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Thyroid hormone replacement dosing is variable in overweight and obese patients after a thyroidectomy

CTFP Volume 13 Issue 1

Patients undergoing a total thyroidectomy become hypothyroid and require lifelong therapy with thyroid hormone. The American Thyroid Association guidelines for treatment of hypothyroidism recommend levothyroxine on a daily basis as the treatment of choice to replace the thyroid hormones that the thyroid gland provided. An appropriate dose of levothyroxine should result in normal levels of thyroid stimulating hormone (TSH) and thyroid hormones in the blood and varies from patient to patient.

After surgery, the initial levothyroxine dose is often prescribed based on the patient’s body weight (1.6 mcg/kg body weight). The dose is then be adjusted 6 to 8 weeks later, based on the blood test result. Although, the above dose may be suitable for many patients, prior studies have suggested that obese individuals may need a relatively lower dose relative to their body weight. This study was conducted to identify a better method for picking the initial dose of levothyroxine for obese patients.

Papoian V et al. Evaluation of thyroid hormone replacement dosing in overweight and obese patients after a thyroidectomy. Thyroid. Epub 2019 Oct 1. PMID: 31573413.

This study was performed in a large teaching hospital and referral center. Patients who had a total thyroidectomy from 2012 to 2015 were identified and their records were reviewed. Patients who were pregnant or breast feeding at the time of surgery and those with thyroid cancer were not included in the study. A total of 114 patients who had follow up visits after surgery were recruited. Their weight and Body Mass Index (BMI) before surgery were obtained by chart reviews.

The average age of patients was 55 year old and 84% were women. Almost half of them were obese. In average, they had two consecutive normal TSH test results in about 50 weeks after surgery. The dose of levothyroxine for each case was recorded at that time and patients were divided to five groups based on their BMI. The dose of Levothyroxine resulted in a normal and stable TSH level was 1.76 microgram per kilogram of weight for individuals with BMI less than 25, 1.47 for those with BMI 25 to 29, 1.42 for those with BMI 30 to 34, 1.27 for those with BMI 35 to 39 and 1.28 for those with BMI more than 40.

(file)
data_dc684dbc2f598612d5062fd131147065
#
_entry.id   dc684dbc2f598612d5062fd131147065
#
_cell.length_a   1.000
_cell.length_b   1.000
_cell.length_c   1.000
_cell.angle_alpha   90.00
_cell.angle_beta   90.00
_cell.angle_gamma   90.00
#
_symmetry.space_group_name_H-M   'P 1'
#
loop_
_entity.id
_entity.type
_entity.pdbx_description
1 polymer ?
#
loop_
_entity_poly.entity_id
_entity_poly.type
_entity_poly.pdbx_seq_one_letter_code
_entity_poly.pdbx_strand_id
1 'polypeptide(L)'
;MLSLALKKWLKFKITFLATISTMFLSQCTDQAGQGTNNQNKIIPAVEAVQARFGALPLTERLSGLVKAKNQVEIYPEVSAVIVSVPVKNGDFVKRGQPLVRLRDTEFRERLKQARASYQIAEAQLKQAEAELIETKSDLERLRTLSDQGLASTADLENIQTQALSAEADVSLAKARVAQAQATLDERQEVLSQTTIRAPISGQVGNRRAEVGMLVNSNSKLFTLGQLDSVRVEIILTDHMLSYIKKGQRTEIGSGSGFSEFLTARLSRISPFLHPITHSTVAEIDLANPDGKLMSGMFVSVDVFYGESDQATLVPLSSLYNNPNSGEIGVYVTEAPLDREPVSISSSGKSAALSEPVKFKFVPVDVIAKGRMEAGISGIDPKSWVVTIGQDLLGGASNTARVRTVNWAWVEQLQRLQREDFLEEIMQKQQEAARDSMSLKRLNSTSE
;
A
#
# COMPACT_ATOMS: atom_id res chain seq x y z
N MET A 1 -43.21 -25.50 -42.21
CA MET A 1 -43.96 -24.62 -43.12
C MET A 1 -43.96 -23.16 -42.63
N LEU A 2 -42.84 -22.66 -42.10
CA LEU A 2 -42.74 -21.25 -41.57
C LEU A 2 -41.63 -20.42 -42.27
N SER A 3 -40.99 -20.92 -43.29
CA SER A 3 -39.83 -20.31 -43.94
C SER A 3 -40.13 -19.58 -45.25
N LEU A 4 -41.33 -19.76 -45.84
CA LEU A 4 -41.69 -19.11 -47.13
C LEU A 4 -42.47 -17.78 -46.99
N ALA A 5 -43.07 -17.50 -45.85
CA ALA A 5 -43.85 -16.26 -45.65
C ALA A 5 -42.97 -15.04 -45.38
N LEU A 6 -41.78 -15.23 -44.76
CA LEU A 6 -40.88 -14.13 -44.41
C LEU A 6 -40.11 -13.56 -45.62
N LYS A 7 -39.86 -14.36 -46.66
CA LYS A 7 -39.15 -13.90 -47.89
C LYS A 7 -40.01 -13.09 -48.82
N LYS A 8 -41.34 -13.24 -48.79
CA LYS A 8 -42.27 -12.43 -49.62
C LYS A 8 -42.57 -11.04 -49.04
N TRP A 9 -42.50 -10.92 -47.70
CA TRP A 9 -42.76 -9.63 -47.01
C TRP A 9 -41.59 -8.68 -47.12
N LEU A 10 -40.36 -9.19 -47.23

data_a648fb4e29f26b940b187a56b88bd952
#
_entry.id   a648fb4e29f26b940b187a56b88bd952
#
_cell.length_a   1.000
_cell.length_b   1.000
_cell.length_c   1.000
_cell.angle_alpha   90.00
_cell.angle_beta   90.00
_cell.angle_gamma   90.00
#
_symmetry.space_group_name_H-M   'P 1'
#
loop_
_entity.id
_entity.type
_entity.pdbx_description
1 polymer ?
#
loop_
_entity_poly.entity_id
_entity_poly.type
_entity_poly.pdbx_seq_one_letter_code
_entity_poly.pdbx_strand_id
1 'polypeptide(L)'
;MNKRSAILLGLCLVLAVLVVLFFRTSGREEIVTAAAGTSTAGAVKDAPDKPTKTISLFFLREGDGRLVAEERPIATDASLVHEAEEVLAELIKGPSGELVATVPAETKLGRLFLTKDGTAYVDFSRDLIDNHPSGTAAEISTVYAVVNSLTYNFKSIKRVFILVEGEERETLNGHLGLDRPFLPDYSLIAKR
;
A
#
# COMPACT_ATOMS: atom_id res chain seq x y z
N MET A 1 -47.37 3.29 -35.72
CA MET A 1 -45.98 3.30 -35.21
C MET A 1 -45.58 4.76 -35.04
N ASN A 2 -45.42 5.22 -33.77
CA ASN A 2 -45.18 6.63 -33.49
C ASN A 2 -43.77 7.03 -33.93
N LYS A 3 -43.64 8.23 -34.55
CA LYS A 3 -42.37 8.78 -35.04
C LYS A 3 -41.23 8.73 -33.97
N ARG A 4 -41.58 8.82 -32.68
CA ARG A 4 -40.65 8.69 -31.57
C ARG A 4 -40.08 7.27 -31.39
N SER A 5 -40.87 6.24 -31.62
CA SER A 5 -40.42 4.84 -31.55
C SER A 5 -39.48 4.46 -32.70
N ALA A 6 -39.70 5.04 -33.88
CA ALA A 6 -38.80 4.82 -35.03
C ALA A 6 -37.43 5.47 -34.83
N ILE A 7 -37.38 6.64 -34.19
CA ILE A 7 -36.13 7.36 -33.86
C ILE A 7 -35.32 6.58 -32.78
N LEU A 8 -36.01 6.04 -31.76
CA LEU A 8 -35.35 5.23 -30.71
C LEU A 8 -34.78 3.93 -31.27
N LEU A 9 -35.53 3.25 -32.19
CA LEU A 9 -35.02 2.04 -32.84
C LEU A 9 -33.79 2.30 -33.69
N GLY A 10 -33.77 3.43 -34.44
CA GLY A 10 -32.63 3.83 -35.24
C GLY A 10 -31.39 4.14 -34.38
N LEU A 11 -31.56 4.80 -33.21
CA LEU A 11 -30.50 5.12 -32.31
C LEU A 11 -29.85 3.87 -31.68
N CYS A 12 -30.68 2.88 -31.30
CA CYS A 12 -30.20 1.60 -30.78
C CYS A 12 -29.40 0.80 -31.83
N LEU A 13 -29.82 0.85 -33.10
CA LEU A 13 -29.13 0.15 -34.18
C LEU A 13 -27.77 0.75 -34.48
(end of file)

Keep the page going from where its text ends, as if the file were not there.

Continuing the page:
This study suggests that the use of a standardized dose for prescribing the initial dose of levothyroxine after surgery based on the actual body weight frequently will result in either too high or too low thyroid levels. In overweight and obese patients, a much lower mcg/kg body weight dose should be used, while a higher dose should be used in patients with a normal BMI. These results will benefit patients after thyroid surgery as they may start taking a more appropriate dose of levothyroxine as soon as possible after thyroid surgery, and require fewer blood tests for dose adjustments.

— Shirin Haddady, MD


Hypothyroidism: a condition where the thyroid gland is underactive and doesn’t produce enough thyroid hormone. Treatment requires taking thyroid hormone pills.

Thyroidectomy: surgery to remove the entire thyroid gland. When the entire thyroid is removed it is termed a total thyroidectomy. When less is removed, such as in removal of a lobe, it is termed a partial thyroidectomy.

Levothyroxine (T4): the major hormone produced by the thyroid gland and available in pill form as Synthroid™, Levoxyl™, Tyrosint™ and generic preparations.

TSH: thyroid stimulating hormone — produced by the pituitary gland that regulates thyroid function; also the best screening test to determine if the thyroid is functioning normally.

Body-mass index (BMI): a standardized measure of obesity calculated by dividing the weight in kilograms by the square of the height. A normal BMI is 18.5-24.9, overweight is 25-30 and obese is >30.